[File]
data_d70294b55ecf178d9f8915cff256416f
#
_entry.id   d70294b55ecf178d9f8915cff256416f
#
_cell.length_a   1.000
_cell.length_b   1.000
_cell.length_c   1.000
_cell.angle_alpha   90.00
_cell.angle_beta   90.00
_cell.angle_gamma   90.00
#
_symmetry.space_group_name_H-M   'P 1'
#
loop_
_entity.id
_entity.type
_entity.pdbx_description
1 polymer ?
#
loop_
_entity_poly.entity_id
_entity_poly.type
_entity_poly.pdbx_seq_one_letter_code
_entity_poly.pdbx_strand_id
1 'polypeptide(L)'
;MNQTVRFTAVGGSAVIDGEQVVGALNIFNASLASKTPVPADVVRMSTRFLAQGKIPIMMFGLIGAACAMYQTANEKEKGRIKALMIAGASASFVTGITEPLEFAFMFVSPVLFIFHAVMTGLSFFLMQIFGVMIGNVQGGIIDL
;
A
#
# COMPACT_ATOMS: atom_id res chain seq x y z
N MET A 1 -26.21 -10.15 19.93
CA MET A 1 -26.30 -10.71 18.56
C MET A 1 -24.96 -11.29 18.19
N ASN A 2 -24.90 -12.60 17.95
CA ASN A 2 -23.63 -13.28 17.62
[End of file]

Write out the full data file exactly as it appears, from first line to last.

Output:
data_d70294b55ecf178d9f8915cff256416f
#
_entry.id   d70294b55ecf178d9f8915cff256416f
#
_cell.length_a   1.000
_cell.length_b   1.000
_cell.length_c   1.000
_cell.angle_alpha   90.00
_cell.angle_beta   90.00
_cell.angle_gamma   90.00
#
_symmetry.space_group_name_H-M   'P 1'
#
loop_
_entity.id
_entity.type
_entity.pdbx_description
1 polymer ?
#
loop_
_entity_poly.entity_id
_entity_poly.type
_entity_poly.pdbx_seq_one_letter_code
_entity_poly.pdbx_strand_id
1 'polypeptide(L)'
;MNQTVRFTAVGGSAVIDGEQVVGALNIFNASLASKTPVPADVVRMSTRFLAQGKIPIMMFGLIGAACAMYQTANEKEKGRIKALMIAGASASFVTGITEPLEFAFMFVSPVLFIFHAVMTGLSFFLMQIFGVMIGNVQGGIIDL
;
A
#
# COMPACT_ATOMS: atom_id res chain seq x y z
N MET A 1 -26.21 -10.15 19.93
CA MET A 1 -26.30 -10.71 18.56
C MET A 1 -24.96 -11.29 18.19
N ASN A 2 -24.90 -12.60 17.95
CA ASN A 2 -23.63 -13.28 17.62